Slay Coach Jamie King Mentors And Empowers Local Women
By Graham Pilotte
Even the most established companies once started as a tiny idea, but the growth process can be messy and nonlinear. Jamie King, known through her business as “The Slay Coach,” has experienced this firsthand. Pairing that knowledge with her passion for supporting women entrepreneurs, she founded Chardonnay and Slay, a recurring event that provides community to women entrepreneurs across Louisville.
“It’s an inclusive networking event for all women at all stages of business,” King says of Chardonnay and Slay. “My passion is making sure that women have a good support system. When you have a tribe of boss babes behind you, it just gets easier.”
King’s experience leading the way for other women entrepreneurs was hard-earned. “I never wanted to work for anyone else,” she explains. “But I kind of fell into the corporate world. I had a job that was heavy on traveling, but when I had a new baby I didn’t want to travel all the time.” She finally took a step out on her own and into the world of network marketing, but that still wasn’t enough. “I refused to stay small,” she says.
Building off of her corporate skills and network marketing talent, King launched her own company: The Slay Coach. “I knew I was going to do what I was called to do; I just had the mindset,” she recalls. After tremendous success (namely, earning six figures in six months), she’s delighted to help other female entrepreneurs do the same through her coaching and podcast. “If they go all in, fearlessly knowing that they are good enough, they’ll make it work,” she says confidently.
This confidence also launched Chardonnay and Slay. King noticed an empty space in the support systems that are usually offered for small business owners and set out to fill that space for women who are still growing their ideas. “Chardonnay and Slay is for introverts or the women with a craft hobby or a small baking business who (tend to) think, ‘I don’t have a real business, so I can’t go to a networking event,’” King says. “I want them to come be inspired.”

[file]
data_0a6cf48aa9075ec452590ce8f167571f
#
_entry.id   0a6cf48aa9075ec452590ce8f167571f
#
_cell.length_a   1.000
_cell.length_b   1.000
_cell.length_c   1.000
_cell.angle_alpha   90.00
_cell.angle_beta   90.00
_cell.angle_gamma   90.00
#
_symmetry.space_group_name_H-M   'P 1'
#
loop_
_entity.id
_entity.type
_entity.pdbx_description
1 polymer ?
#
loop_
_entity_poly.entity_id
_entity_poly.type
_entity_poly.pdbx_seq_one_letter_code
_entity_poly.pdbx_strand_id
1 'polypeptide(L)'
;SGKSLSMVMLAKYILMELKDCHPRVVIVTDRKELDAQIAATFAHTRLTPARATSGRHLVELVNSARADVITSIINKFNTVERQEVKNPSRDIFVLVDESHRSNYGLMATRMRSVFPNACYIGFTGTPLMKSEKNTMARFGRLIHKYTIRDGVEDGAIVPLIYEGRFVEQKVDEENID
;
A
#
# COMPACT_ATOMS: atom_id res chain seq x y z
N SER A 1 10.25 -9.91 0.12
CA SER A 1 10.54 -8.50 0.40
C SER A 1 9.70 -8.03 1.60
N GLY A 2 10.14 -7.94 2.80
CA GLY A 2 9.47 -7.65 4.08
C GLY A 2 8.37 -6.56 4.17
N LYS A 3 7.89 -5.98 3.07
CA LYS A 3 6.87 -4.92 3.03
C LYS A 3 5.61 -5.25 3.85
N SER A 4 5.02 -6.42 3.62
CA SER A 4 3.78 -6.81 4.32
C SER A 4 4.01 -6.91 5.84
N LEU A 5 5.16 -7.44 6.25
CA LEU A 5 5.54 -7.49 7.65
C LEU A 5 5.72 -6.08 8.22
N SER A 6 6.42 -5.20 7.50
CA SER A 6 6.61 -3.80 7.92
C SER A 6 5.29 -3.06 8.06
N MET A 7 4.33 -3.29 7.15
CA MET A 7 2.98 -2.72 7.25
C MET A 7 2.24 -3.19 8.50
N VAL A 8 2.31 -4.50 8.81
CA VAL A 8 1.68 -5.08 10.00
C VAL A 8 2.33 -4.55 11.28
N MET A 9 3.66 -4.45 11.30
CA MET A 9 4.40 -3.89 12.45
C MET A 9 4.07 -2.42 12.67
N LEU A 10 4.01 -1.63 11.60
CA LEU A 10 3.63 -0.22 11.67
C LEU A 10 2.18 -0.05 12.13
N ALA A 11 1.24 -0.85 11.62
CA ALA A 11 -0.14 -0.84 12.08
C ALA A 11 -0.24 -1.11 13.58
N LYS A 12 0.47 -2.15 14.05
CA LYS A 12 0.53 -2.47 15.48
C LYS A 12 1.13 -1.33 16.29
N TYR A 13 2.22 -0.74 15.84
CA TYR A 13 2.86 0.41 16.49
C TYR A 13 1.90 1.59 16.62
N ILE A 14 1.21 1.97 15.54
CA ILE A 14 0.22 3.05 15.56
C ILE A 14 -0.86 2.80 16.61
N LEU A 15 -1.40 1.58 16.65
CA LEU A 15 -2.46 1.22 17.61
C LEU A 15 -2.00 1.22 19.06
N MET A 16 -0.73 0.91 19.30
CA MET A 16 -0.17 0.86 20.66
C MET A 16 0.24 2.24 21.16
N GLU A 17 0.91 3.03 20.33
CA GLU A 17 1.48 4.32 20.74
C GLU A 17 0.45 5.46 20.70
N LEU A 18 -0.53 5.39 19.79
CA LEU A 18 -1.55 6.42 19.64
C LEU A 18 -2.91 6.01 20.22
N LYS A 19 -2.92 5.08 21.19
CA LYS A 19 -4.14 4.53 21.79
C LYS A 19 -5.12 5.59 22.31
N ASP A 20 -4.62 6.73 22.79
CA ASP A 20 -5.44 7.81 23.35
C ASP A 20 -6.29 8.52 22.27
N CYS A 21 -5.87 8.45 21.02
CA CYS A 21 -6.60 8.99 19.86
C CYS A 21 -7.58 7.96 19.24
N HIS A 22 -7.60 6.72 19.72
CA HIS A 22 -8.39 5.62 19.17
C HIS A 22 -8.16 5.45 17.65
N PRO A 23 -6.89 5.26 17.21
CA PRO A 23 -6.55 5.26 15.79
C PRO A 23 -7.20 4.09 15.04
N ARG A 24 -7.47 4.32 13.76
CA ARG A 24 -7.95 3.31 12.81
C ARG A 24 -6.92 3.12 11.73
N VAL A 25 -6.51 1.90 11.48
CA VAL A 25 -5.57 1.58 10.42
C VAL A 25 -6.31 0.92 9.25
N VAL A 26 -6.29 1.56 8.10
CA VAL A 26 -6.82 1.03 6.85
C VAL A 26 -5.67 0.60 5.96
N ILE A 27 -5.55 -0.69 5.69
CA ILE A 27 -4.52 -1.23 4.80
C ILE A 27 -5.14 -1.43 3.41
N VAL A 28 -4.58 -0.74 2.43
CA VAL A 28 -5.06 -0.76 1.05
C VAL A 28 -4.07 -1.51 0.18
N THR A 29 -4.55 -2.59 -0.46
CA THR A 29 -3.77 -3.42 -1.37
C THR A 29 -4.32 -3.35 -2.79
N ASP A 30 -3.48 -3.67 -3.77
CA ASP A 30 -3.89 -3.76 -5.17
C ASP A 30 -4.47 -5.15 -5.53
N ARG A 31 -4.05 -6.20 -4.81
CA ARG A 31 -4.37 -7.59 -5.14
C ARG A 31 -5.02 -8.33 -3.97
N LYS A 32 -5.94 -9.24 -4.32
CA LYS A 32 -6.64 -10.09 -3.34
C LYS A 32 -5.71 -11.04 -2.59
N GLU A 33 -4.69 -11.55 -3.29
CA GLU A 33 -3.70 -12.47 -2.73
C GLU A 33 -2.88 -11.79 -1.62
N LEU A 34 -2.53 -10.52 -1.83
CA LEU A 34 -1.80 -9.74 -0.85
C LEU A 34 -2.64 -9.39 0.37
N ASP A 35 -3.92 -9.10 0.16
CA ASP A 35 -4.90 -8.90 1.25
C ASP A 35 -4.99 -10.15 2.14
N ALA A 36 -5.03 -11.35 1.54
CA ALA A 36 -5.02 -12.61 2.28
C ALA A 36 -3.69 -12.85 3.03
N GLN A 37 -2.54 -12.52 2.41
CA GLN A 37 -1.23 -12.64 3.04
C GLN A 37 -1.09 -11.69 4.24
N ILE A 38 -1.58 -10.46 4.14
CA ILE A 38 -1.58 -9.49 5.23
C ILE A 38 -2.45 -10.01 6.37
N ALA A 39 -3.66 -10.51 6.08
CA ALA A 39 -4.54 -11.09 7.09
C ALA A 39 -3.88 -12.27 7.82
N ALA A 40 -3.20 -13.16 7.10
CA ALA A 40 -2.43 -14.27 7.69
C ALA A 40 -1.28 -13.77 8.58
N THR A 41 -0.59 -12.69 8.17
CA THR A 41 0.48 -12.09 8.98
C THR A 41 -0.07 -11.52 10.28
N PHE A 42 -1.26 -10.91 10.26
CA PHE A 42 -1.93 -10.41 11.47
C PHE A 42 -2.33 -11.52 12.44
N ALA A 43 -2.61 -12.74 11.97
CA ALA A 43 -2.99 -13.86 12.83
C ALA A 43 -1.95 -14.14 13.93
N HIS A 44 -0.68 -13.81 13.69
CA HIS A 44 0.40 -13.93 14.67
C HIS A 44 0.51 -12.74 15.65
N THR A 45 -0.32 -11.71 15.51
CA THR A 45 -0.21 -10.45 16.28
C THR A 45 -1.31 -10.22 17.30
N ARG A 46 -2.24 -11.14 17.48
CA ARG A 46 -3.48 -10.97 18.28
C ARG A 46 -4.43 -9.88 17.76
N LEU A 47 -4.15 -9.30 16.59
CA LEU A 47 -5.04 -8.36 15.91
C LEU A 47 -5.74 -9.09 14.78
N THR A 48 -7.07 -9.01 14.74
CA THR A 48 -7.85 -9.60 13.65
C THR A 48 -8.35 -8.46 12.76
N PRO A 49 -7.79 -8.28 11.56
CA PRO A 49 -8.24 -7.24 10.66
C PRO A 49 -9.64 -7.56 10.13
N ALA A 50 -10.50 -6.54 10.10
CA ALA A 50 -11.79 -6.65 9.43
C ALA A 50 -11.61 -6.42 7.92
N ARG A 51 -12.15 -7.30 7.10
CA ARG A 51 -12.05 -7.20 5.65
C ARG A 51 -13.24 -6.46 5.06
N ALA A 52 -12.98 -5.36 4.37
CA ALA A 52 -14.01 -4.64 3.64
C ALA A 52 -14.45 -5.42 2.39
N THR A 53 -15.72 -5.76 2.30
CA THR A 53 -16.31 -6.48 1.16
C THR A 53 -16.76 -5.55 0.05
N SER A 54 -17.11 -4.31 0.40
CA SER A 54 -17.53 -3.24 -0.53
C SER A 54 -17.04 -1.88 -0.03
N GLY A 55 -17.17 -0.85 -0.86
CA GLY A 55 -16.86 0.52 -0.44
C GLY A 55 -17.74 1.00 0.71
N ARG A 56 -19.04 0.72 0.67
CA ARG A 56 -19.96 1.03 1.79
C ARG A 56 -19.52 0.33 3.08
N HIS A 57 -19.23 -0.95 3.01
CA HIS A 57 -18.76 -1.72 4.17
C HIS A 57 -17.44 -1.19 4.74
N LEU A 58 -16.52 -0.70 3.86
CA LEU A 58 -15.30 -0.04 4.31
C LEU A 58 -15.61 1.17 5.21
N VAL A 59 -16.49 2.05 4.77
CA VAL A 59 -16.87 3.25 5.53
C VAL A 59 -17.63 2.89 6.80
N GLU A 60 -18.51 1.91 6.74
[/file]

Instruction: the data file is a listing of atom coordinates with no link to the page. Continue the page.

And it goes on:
“We meet the last Thursday of every month at a business that is, at least partially, female-owned or female-run,” King explains. She uses a broad definition so that women taking part in franchises and partnerships are included. “When women come to Chardonnay and Slay, they pick up a name tag based on four stages of business and where they identify – baby grape, fermenting, full bottle of wine and a fine, aged, Boss Babe Bordeaux,” she says with a laugh. “That last one is to mentor and to help others along the way.”
“Every month we have a guest speaker,” she says, “and it’s always a strong, female entrepreneur who talks about the hardships of business. We also let women practice pitching themselves in a safe environment. And if anyone’s graduated to a full bottle of wine, we invite them to come up so we can celebrate them.”
In Louisville, the response has been significant. “We’ve created a really tight-knit, really supportive group,” King says. “It’s an opportunity for women to come network with other women who can help them grow. It’s boss babes who are supporting other boss babes.” After seeing Chardonnay and Slay’s initial success in Louisville, she’s planning to expand. “We’re opening up new chapters – Nashville in August, Portland in September and Indianapolis after that,” King says.
“We’re really capitalizing on the energy we have right now for women – it’s our turn,” King says. “Women are starting to realize that they can have other women be their best friends and supporters. When you come from a place of abundance, you can be someone’s competition and still be their biggest cheerleader.
“This is my heart project,” she continues. “I’m a beauty school dropout and a college dropout, and I’m making more money than my husband with an MBA.” In fact, her business is going to fully support her family soon. “My husband is leaving his six-figure salary to come work for me,” King says. “I knew that my income would reflect my impact on people, so I needed to go out there and have a bigger impact on the lives of others, (specifically) the women around me. I’m here to give other women permission to go all in with what they’re passionate about.”
For local business owners – from baby grapes to Boss Babe Bordeaux – King’s events can be game-changing. “When you get into the environment of Chardonnay and Slay, you want to support others,” King says. “It’s inclusive, it’s networking for women at all stages of their business and it’s all about cheering each other on. We’re ready to spread the way of the slay.” VT
Chardonnay and Slay